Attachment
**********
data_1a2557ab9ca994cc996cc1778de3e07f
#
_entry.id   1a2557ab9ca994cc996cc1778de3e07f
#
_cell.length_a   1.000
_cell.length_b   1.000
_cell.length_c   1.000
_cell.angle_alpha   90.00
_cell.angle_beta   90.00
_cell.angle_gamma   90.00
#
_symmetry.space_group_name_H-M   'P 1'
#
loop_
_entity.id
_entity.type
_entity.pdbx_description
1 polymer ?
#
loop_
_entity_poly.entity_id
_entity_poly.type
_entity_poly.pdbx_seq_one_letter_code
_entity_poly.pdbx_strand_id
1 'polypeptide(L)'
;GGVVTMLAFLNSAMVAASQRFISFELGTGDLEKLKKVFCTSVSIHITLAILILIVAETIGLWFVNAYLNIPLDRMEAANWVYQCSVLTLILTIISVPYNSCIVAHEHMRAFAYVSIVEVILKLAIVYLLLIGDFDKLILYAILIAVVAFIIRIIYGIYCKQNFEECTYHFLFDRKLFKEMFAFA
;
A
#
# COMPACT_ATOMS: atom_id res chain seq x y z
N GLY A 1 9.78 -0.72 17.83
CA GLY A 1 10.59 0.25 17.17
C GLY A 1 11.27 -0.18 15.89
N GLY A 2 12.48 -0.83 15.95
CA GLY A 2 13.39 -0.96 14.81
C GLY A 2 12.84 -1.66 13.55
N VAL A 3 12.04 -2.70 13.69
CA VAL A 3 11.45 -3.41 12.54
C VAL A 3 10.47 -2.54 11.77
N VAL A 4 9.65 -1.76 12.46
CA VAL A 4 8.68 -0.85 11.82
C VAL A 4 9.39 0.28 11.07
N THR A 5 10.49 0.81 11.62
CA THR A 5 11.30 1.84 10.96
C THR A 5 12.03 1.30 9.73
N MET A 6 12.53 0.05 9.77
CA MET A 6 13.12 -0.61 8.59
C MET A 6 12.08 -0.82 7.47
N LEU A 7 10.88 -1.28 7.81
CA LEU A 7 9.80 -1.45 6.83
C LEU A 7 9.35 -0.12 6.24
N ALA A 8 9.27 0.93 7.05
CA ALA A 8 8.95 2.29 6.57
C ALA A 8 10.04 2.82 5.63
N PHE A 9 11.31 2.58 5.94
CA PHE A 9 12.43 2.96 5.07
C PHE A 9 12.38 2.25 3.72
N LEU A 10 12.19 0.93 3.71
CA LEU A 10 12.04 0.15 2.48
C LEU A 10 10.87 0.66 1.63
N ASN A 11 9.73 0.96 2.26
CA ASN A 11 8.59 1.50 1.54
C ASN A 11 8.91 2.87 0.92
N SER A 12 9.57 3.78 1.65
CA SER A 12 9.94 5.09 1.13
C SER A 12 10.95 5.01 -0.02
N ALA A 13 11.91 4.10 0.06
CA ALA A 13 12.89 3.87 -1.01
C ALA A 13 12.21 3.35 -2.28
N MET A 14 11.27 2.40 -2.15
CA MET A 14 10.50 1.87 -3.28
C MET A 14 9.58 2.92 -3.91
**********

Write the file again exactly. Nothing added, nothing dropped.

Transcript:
data_1a2557ab9ca994cc996cc1778de3e07f
#
_entry.id   1a2557ab9ca994cc996cc1778de3e07f
#
_cell.length_a   1.000
_cell.length_b   1.000
_cell.length_c   1.000
_cell.angle_alpha   90.00
_cell.angle_beta   90.00
_cell.angle_gamma   90.00
#
_symmetry.space_group_name_H-M   'P 1'
#
loop_
_entity.id
_entity.type
_entity.pdbx_description
1 polymer ?
#
loop_
_entity_poly.entity_id
_entity_poly.type
_entity_poly.pdbx_seq_one_letter_code
_entity_poly.pdbx_strand_id
1 'polypeptide(L)'
;GGVVTMLAFLNSAMVAASQRFISFELGTGDLEKLKKVFCTSVSIHITLAILILIVAETIGLWFVNAYLNIPLDRMEAANWVYQCSVLTLILTIISVPYNSCIVAHEHMRAFAYVSIVEVILKLAIVYLLLIGDFDKLILYAILIAVVAFIIRIIYGIYCKQNFEECTYHFLFDRKLFKEMFAFA
;
A
#
# COMPACT_ATOMS: atom_id res chain seq x y z
N GLY A 1 9.78 -0.72 17.83
CA GLY A 1 10.59 0.25 17.17
C GLY A 1 11.27 -0.18 15.89
N GLY A 2 12.48 -0.83 15.95
CA GLY A 2 13.39 -0.96 14.81
C GLY A 2 12.84 -1.66 13.55
N VAL A 3 12.04 -2.70 13.69
CA VAL A 3 11.45 -3.41 12.54
C VAL A 3 10.47 -2.54 11.77
N VAL A 4 9.65 -1.76 12.46
CA VAL A 4 8.68 -0.85 11.82
C VAL A 4 9.39 0.28 11.07
N THR A 5 10.49 0.81 11.62
CA THR A 5 11.30 1.84 10.96
C THR A 5 12.03 1.30 9.73
N MET A 6 12.53 0.05 9.77
CA MET A 6 13.12 -0.61 8.59
C MET A 6 12.08 -0.82 7.47
N LEU A 7 10.88 -1.28 7.81
CA LEU A 7 9.80 -1.45 6.83
C LEU A 7 9.35 -0.12 6.24
N ALA A 8 9.27 0.93 7.05
CA ALA A 8 8.95 2.29 6.57
C ALA A 8 10.04 2.82 5.63
N PHE A 9 11.31 2.58 5.94
CA PHE A 9 12.43 2.96 5.07
C PHE A 9 12.38 2.25 3.72
N LEU A 10 12.19 0.93 3.71
CA LEU A 10 12.04 0.15 2.48
C LEU A 10 10.87 0.66 1.63
N ASN A 11 9.73 0.96 2.26
CA ASN A 11 8.59 1.50 1.54
C ASN A 11 8.91 2.87 0.92
N SER A 12 9.57 3.78 1.65
CA SER A 12 9.94 5.09 1.13
C SER A 12 10.95 5.01 -0.02
N ALA A 13 11.91 4.10 0.06
CA ALA A 13 12.89 3.87 -1.01
C ALA A 13 12.21 3.35 -2.28
N MET A 14 11.27 2.40 -2.15
CA MET A 14 10.50 1.87 -3.28
C MET A 14 9.58 2.92 -3.91